Greenpeace has called on Russia to release a ship seized in the Arctic with 30 activists on board.
The Russian coastguard is towing the ship towards the city of Murmansk, a journey expected to take several days.
Four of the Greenpeace activists had tried to board a Gazprom oil rig on Wednesday, to protest against drilling.
Russia accused Greenpeace of violating an exclusion zone around the rig, but the group said its ship was in international waters.
Greenpeace published photos that it said showed Russian security personnel in balaclavas confronting the activists with guns and knives after abseiling from helicopters onto the Dutch-flagged Arctic Sunrise.
Greenpeace says planned drilling at Gazprom's Prirazlomnaya rig in the Barents Sea threatens a unique and fragile environment - a claim denied by Moscow.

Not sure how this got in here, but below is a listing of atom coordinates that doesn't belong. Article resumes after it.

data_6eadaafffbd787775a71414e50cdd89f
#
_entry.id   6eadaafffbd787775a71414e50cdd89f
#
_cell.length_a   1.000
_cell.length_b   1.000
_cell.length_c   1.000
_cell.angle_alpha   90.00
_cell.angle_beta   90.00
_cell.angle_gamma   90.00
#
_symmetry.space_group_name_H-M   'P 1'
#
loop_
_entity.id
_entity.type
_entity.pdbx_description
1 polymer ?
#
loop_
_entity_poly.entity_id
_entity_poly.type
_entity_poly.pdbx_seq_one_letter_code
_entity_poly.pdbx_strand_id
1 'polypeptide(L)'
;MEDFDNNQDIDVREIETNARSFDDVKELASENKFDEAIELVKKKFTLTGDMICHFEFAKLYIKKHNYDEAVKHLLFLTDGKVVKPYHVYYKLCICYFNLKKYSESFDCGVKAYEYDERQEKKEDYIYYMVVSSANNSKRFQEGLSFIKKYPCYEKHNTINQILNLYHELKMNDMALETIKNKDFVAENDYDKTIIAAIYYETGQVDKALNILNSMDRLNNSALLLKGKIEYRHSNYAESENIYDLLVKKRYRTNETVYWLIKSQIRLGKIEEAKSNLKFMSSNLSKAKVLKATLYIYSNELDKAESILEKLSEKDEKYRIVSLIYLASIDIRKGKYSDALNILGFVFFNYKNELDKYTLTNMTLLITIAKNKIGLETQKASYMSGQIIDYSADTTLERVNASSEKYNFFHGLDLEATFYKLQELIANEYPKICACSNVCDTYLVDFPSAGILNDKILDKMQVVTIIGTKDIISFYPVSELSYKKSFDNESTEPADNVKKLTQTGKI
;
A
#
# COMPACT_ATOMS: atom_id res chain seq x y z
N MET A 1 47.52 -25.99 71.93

"The safety of our activists remains our top priority and we are working hard to establish what is facing them," said Ben Ayliffe, head of Greenpeace International's Arctic oil campaign.
"They have done nothing to warrant this level of aggression and have been entirely peaceful throughout," he said.
Greenpeace dismissed claims that a safety pod on the ship in any way resembled a bomb.
The group of activists being held includes six Britons.
A spokeswoman for the Murmansk region's border guards told local media that the Arctic Sunrise's captain had already been questioned, and the activists were being taken to court for "further legal procedures".
The Russian foreign ministry earlier accused the group of "aggressive and provocative" behaviour.
Moscow also said that its coastguard vessel had to fire warning shots across Arctic Sunrise.
The Gazprom project is Russia's first effort to extract oil from the Barents Sea.
Prirazlomnaya is scheduled to begin production by the end of the year. Russia's economy and its recent growth depend to a large extent on income from its huge oil and gas deposits.